Your style is quite reminiscent of Celtic / British folk from years past. What is it about that kind of music that captures your imagination?
Well, my grandmother was from Belfast, so my dad’s side of the family really identifies with Irish culture. I had a brief stint with Irish Stepdancing around the same time as my “Tainted Love” period, so I suppose that was my first exposure to Irish traditional music. My dad and I always listen to a lot of Celtic music when we’re in the car together. I don’t know, though, it’s always just struck a chord with me (pun fully intended). Especially vocal music. Sean-nos, Gaelic laments — I love the love, the heartbreak, the story each song tells. I’m a weird hybrid of Celtic and American influences. I love the warmth and fullness of Americana, the colors, and I love the mystery, the honesty, the trembling ornamentation of Celtic music. You can hear both currents in my own music.
I understand that plans are starting to take place about a second recording. How will this next project differ from your first solo CD?
I had recorded a CD with Jaded Mandolin, but Outshine the Dusk was my first solo album. Most of the songs were on the old side, because I hadn’t been writing that much music when I recorded it, but since last October, I’ve written 17 new songs. So, this new album is going to be fresh and exciting. I recorded the first one during my last semester at Salem State, so I was stressed out and rushed, and I’m going to be more relaxed about this one. I’m going to take my time and make sure it gets done right. Outshine the Dusk was just me. Voice, guitar, piano: only me. For this album, it’s going to have fuller instrumentation. I’m scheduled to go into the studio in the beginning of November to record at Dirt Floor. I’m a huge fan of the music that’s been coming out of Eric Lichter’s studio, which is basically this amazing log cabin in the wilds of Connecticut. Ian Fitzgerald, Wise Old Moon, Kerri Powers, Hannah Fair, Jonah Tolchin: they’ve all come out with incredible albums from Dirt Floor — vibrant and singing and alive with Eric Lichter’s guidance.
Please tell us about your fiction writing. You’ve written short stories as well as a young adult novel. What drives you to write?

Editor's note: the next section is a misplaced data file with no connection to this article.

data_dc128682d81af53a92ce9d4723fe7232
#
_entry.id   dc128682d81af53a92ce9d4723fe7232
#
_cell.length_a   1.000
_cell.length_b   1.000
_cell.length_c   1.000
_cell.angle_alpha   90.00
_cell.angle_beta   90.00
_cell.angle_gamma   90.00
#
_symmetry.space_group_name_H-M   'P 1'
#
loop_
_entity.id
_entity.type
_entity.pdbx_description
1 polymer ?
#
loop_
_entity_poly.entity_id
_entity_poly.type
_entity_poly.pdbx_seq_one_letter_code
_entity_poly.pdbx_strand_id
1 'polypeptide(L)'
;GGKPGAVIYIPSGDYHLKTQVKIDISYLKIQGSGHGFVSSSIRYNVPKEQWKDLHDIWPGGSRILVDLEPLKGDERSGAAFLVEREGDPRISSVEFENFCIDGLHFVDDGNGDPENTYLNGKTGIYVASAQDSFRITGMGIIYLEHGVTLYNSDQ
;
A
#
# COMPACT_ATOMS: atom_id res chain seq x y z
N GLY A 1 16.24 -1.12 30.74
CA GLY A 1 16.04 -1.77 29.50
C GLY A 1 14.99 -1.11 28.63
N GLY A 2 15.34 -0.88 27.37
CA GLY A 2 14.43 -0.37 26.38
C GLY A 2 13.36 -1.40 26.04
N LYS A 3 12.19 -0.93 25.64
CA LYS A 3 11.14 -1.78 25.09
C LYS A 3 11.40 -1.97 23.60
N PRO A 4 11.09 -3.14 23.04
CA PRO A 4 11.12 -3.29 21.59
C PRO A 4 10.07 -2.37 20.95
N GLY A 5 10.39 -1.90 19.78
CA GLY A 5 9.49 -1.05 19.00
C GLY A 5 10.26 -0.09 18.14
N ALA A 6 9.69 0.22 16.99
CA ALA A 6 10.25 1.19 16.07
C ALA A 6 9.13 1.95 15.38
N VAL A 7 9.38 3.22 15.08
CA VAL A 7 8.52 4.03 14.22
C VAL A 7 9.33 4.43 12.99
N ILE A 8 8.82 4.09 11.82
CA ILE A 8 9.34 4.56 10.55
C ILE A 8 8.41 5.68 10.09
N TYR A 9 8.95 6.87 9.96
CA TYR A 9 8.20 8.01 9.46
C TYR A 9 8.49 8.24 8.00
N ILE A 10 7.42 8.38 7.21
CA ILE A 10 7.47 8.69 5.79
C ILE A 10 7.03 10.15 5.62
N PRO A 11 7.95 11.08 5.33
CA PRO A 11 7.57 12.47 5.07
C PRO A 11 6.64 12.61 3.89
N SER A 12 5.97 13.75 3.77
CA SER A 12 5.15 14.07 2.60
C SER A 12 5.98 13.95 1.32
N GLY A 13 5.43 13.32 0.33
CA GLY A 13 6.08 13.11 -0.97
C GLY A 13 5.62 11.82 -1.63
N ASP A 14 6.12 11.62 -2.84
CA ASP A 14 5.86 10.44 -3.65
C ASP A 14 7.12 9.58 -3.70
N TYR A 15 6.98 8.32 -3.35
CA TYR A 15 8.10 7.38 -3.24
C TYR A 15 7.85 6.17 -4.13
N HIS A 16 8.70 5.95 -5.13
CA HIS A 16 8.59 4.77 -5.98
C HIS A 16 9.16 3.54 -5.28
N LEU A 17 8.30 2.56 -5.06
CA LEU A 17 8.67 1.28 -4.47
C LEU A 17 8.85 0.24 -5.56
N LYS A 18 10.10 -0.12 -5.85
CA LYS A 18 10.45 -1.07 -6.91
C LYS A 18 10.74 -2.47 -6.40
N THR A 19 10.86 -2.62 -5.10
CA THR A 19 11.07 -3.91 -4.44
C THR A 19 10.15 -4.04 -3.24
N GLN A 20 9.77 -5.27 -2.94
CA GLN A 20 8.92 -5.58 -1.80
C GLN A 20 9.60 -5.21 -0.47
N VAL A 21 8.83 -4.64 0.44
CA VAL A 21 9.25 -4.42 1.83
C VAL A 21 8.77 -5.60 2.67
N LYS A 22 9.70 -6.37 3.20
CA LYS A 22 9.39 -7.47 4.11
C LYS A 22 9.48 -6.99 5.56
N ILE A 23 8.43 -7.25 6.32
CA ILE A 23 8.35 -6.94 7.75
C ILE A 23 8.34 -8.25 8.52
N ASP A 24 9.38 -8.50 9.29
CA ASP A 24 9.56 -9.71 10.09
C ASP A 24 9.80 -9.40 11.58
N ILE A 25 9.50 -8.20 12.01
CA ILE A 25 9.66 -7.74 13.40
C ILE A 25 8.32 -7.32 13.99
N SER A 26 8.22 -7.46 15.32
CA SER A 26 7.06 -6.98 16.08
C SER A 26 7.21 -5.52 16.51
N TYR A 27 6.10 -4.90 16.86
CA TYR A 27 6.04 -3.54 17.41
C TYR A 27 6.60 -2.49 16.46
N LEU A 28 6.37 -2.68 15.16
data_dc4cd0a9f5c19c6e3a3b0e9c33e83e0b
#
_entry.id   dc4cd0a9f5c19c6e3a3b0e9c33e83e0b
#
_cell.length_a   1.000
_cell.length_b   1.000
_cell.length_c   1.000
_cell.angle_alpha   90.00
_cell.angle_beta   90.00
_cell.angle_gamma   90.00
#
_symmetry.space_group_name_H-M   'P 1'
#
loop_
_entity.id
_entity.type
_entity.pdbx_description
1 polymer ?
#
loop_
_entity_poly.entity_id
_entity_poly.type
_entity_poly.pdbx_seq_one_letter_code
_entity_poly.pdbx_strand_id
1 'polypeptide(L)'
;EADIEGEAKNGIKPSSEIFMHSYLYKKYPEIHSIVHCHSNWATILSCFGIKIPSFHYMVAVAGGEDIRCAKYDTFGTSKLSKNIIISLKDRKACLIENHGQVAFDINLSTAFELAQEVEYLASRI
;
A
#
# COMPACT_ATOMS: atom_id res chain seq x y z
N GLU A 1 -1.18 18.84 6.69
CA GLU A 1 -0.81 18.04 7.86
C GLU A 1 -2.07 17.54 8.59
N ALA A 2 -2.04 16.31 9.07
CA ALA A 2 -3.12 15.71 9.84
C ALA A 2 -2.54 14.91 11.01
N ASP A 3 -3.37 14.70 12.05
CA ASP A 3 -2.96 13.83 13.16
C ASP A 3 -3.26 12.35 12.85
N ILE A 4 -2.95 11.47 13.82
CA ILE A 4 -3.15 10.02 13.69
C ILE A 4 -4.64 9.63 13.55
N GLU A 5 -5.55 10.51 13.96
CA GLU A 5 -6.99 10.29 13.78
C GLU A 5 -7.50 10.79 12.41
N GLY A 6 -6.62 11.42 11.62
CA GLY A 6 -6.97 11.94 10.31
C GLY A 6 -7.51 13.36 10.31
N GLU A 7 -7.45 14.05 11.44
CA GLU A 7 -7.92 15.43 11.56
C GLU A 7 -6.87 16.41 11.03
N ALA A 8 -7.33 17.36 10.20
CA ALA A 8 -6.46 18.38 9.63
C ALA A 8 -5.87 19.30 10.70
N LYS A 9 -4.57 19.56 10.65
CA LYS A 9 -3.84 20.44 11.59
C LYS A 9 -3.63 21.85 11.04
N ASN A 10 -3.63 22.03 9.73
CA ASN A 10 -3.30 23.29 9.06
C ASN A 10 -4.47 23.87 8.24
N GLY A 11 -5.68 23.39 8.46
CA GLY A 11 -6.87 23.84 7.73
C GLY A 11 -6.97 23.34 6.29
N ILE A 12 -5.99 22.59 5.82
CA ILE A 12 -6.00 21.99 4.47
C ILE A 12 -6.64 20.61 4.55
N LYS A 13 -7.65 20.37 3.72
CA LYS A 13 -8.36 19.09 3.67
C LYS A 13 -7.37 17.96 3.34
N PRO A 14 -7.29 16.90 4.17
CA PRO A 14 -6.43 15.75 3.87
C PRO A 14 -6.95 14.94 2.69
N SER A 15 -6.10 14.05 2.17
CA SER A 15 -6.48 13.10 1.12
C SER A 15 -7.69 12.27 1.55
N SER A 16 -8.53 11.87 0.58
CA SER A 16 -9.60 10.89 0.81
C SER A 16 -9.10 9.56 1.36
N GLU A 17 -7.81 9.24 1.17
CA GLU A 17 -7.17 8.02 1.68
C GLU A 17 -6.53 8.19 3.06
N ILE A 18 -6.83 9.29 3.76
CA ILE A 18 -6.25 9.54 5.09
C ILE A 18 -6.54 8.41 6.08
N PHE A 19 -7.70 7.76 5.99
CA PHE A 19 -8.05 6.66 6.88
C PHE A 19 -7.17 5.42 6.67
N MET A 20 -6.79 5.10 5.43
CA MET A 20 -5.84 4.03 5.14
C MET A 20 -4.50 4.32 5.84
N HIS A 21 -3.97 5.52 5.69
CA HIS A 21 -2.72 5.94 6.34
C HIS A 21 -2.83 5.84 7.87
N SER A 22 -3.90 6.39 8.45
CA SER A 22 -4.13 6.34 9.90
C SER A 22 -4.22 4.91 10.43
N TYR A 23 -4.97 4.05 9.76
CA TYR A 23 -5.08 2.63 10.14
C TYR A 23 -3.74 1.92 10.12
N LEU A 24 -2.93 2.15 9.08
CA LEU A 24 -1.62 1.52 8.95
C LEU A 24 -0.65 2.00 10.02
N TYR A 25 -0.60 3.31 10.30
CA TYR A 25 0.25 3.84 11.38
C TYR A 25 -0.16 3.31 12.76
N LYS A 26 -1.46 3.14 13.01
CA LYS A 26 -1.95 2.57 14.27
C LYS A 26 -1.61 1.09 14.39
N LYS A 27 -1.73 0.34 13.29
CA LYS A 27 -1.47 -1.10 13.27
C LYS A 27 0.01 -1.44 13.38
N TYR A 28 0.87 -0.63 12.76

What drives me to write? Good question. I’ve always had an overactive imagination, so I come up with these stories and I write because I feel compelled to get them out. Even when I was little, I’d come up with these stories and screenplays and songs that I’d try to write down. My best friend learned to read before I did, so I’d dictate stories and she’d write them down for me. When she complained that she was tired and it wasn’t fun for her anymore, I’d have my mom pen them. I was a workaholic at age five. Not much has changed. (I finally did learn how to read, though.)
So, my first full-length book (I had a two-part novella about an Egyptologist who just-so-happened to have brown, curly hair and eyes that shifted between green and blue and gray [me]) was a collection of fairy-tale retellings. Short stories and poems. I wrote it during a directed study at Salem State with a magical professor who loved fairy tales as much as I did (she still loves them in chilly Minnesota). Then, the summer before my senior year, I wrote my first novel. I didn’t tell anyone I was writing it, but I gave myself three months to do it, and I had it done before classes started in September. It’s 330 pages long, and it’s a retelling of the Scottish ballad “Tam Lin,” set in modern-day Salem during the month of October. I won’t give too much away, but think folksongs, faeries, and a seedy rock club in the heart of downtown Salem. I signed with my agent last November, and I’m almost done writing the third novel in the trilogy. It’s actually considered ‘New Adult,’ because the protagonist is a Salem State student. A Salem State student with brown, curly hair and eyes that shift between green and blue and gray. Some things never change.
What are your long-term goals?
I want to keep writing music and books and growing as an artist. I want to keep feeding my overactive imagination and being creative and finding inspiration in the world around me. A little money would be nice somewhere in the future, but it’s not a deal-breaker. I’d like to get my novels published, I’d like to make some beautiful CDs, and I’d like to be able to play shows to audiences that aren’t entirely comprised of blood relations. That’s not a deal-breaker either, though. And while I’d like to be able to sell out places like Club Passim and the me & thee coffeehouse, I hope my parents and my sister are always there in the audience to cheer me on.